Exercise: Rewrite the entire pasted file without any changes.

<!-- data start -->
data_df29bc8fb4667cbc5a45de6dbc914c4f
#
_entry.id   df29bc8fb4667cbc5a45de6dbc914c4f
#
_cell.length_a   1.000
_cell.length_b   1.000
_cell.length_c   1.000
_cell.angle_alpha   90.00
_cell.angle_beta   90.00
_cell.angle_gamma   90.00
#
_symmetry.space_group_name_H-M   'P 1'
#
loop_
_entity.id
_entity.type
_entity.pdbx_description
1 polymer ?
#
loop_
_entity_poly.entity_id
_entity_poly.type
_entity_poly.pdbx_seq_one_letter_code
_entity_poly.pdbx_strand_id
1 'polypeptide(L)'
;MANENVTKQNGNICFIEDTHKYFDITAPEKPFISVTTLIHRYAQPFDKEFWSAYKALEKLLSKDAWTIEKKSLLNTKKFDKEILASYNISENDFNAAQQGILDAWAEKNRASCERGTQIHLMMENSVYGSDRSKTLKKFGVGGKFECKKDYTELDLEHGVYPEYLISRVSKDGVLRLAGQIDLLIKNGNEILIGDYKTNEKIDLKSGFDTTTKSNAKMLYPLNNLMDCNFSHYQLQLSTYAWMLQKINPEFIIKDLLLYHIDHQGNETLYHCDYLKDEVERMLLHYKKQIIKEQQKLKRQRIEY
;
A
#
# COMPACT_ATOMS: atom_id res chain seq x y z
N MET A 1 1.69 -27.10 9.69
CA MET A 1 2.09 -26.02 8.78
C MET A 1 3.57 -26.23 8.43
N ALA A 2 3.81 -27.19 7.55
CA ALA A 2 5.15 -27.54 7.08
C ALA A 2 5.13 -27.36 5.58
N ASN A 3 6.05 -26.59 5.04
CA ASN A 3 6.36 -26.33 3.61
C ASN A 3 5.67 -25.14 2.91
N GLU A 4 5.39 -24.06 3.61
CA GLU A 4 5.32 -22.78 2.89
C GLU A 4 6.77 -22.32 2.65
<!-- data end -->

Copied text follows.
data_df29bc8fb4667cbc5a45de6dbc914c4f
#
_entry.id   df29bc8fb4667cbc5a45de6dbc914c4f
#
_cell.length_a   1.000
_cell.length_b   1.000
_cell.length_c   1.000
_cell.angle_alpha   90.00
_cell.angle_beta   90.00
_cell.angle_gamma   90.00
#
_symmetry.space_group_name_H-M   'P 1'
#
loop_
_entity.id
_entity.type
_entity.pdbx_description
1 polymer ?
#
loop_
_entity_poly.entity_id
_entity_poly.type
_entity_poly.pdbx_seq_one_letter_code
_entity_poly.pdbx_strand_id
1 'polypeptide(L)'
;MANENVTKQNGNICFIEDTHKYFDITAPEKPFISVTTLIHRYAQPFDKEFWSAYKALEKLLSKDAWTIEKKSLLNTKKFDKEILASYNISENDFNAAQQGILDAWAEKNRASCERGTQIHLMMENSVYGSDRSKTLKKFGVGGKFECKKDYTELDLEHGVYPEYLISRVSKDGVLRLAGQIDLLIKNGNEILIGDYKTNEKIDLKSGFDTTTKSNAKMLYPLNNLMDCNFSHYQLQLSTYAWMLQKINPEFIIKDLLLYHIDHQGNETLYHCDYLKDEVERMLLHYKKQIIKEQQKLKRQRIEY
;
A
#
# COMPACT_ATOMS: atom_id res chain seq x y z
N MET A 1 1.69 -27.10 9.69
CA MET A 1 2.09 -26.02 8.78
C MET A 1 3.57 -26.23 8.43
N ALA A 2 3.81 -27.19 7.55
CA ALA A 2 5.15 -27.54 7.08
C ALA A 2 5.13 -27.36 5.58
N ASN A 3 6.05 -26.59 5.04
CA ASN A 3 6.36 -26.33 3.61
C ASN A 3 5.67 -25.14 2.91
N GLU A 4 5.39 -24.06 3.61
CA GLU A 4 5.32 -22.78 2.89
C GLU A 4 6.77 -22.32 2.65